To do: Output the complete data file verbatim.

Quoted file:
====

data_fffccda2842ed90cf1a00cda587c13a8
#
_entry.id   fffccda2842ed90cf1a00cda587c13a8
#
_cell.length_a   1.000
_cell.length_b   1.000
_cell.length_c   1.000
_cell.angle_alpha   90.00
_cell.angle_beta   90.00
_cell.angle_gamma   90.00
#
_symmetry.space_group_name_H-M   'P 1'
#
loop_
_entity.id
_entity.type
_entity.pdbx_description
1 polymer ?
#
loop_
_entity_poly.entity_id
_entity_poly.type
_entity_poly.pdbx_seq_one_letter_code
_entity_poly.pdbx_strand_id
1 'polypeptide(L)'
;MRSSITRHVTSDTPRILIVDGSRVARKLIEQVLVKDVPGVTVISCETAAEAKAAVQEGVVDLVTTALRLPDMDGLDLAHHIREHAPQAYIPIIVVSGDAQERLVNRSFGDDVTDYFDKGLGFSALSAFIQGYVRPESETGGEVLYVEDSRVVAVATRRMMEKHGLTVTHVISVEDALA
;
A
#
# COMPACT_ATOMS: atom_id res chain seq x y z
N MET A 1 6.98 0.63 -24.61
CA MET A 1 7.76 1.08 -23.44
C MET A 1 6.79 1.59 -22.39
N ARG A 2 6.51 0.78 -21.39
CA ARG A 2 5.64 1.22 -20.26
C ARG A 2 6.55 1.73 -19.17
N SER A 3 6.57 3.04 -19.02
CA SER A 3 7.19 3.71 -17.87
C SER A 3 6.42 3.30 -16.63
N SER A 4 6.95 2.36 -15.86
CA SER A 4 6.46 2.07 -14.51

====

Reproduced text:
data_fffccda2842ed90cf1a00cda587c13a8
#
_entry.id   fffccda2842ed90cf1a00cda587c13a8
#
_cell.length_a   1.000
_cell.length_b   1.000
_cell.length_c   1.000
_cell.angle_alpha   90.00
_cell.angle_beta   90.00
_cell.angle_gamma   90.00
#
_symmetry.space_group_name_H-M   'P 1'
#
loop_
_entity.id
_entity.type
_entity.pdbx_description
1 polymer ?
#
loop_
_entity_poly.entity_id
_entity_poly.type
_entity_poly.pdbx_seq_one_letter_code
_entity_poly.pdbx_strand_id
1 'polypeptide(L)'
;MRSSITRHVTSDTPRILIVDGSRVARKLIEQVLVKDVPGVTVISCETAAEAKAAVQEGVVDLVTTALRLPDMDGLDLAHHIREHAPQAYIPIIVVSGDAQERLVNRSFGDDVTDYFDKGLGFSALSAFIQGYVRPESETGGEVLYVEDSRVVAVATRRMMEKHGLTVTHVISVEDALA
;
A
#
# COMPACT_ATOMS: atom_id res chain seq x y z
N MET A 1 6.98 0.63 -24.61
CA MET A 1 7.76 1.08 -23.44
C MET A 1 6.79 1.59 -22.39
N ARG A 2 6.51 0.78 -21.39
CA ARG A 2 5.64 1.22 -20.26
C ARG A 2 6.55 1.73 -19.17
N SER A 3 6.57 3.04 -19.02
CA SER A 3 7.19 3.71 -17.87
C SER A 3 6.42 3.30 -16.63
N SER A 4 6.95 2.36 -15.86
CA SER A 4 6.46 2.07 -14.51